You run into a lot of characters during your travels, but none of them have anything relevant or useful to say. One of my biggest issues I had is that the dialog aspires to far more lofty and philosophical heights than it has any hope of reaching, ending up feeling pointless and pretentious, while at the same time completely throwing off the tone of the game. A lot of heavy subjects are brought up, from antisocial paranoia, to self worth and parental neglect, but they are never expanded upon or even discussed beyond a cursory overview (which comes across as forced and in poor taste).

It’s clear this was a very personal experience for the writer behind the dialog, but putting all of your problems and insecurities into your game is a sure fire way to lose your audience. Adding to the disjointed tone is a bundle of worthless profanity that was unneeded and serves absolutely no purpose. I'm not sure why the developer felt the need to include random four letter words, as it doesn’t jell at all with the rest of the game, and even as someone not typically bothered by profanity felt a tad disgusted when presented with it in this context. The ending is the final nail in the coffin, coming completely out of left field and not giving even a remote sense of resolution. I will be the first person to advocate artistic expression, but the story fails on so many levels it had me wishing it hadn’t been included at all.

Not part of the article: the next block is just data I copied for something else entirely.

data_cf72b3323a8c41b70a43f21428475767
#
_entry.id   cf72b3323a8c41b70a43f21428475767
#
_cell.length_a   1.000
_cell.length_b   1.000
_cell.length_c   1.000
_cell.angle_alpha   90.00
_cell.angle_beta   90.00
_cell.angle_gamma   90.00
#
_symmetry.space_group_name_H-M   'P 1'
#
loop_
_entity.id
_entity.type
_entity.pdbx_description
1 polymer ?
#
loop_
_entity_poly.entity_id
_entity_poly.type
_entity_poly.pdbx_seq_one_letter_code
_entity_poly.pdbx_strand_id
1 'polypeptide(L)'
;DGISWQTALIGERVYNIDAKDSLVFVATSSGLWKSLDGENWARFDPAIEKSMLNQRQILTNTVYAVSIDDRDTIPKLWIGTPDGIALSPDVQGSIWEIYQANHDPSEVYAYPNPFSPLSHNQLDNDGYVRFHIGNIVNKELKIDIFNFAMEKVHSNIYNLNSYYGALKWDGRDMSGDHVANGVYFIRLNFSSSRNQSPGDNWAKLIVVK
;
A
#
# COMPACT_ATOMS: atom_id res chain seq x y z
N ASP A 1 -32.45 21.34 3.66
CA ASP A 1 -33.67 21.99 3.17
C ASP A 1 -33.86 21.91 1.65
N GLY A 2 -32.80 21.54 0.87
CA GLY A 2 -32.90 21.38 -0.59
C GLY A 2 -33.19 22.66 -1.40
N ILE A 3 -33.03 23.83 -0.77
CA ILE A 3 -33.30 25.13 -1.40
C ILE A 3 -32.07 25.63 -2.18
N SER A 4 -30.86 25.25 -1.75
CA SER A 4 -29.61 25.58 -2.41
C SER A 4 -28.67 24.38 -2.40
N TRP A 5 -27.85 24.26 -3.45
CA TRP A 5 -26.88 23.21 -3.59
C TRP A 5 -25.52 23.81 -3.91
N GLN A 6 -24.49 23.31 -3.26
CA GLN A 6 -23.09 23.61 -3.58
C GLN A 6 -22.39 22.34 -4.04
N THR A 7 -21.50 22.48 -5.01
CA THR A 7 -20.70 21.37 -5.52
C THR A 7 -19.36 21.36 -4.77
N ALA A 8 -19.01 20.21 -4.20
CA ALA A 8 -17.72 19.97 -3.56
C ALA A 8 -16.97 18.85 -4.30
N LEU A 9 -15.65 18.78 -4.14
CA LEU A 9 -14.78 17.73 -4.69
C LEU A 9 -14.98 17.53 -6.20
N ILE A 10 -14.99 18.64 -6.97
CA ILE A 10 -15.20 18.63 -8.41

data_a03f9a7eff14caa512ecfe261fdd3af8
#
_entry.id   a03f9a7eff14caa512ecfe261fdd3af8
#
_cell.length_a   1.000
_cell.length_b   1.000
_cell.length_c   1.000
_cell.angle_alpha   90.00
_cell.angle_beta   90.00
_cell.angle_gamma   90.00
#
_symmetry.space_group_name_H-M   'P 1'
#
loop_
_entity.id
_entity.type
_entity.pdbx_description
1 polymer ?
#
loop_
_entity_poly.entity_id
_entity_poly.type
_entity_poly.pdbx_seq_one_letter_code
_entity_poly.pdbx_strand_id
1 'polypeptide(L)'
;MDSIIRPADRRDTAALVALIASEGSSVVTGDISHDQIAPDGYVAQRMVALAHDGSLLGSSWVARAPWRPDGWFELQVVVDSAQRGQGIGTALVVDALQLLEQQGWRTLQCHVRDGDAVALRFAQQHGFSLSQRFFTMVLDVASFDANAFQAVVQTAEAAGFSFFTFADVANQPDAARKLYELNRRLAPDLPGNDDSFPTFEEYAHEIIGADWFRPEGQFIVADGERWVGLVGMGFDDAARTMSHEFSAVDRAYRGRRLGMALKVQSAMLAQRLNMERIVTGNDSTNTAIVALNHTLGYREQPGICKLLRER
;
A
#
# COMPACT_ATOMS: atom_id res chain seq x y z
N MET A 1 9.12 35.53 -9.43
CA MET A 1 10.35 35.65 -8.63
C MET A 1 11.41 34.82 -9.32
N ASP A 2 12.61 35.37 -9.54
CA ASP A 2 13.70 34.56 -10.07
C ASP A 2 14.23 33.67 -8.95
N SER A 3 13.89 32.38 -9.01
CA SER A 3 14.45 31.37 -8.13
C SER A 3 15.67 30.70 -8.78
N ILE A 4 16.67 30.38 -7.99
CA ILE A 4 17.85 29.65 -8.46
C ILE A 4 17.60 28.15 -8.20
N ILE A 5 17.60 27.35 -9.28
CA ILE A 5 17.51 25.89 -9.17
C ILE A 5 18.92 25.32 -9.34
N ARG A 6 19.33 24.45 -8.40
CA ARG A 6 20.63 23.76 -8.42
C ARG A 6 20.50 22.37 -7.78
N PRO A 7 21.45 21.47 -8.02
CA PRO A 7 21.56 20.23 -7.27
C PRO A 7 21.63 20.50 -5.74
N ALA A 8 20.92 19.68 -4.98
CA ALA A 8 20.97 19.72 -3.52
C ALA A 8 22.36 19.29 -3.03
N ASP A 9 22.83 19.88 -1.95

From a gameplay perspective Anodyne fairs a bit better, but on the whole still fails to do enough with what it attempts. You spend your time split between exploring an overworld, collecting cards and filling out your map, and then dipping into dungeons which comprise some basic puzzles and the occasional boss fight.

It's a formula that works, but in this case quickly becomes repetitive as you neither gain any new abilities, nor encounter consistently interesting puzzles to solve. So much of the game is comprised of nothing but wandering, that many areas feel like nothing but filler, featuring no purpose but to elongate your adventure and keep you away from the handful of smartly designed dungeons that could have made for a much tighter experience on their own.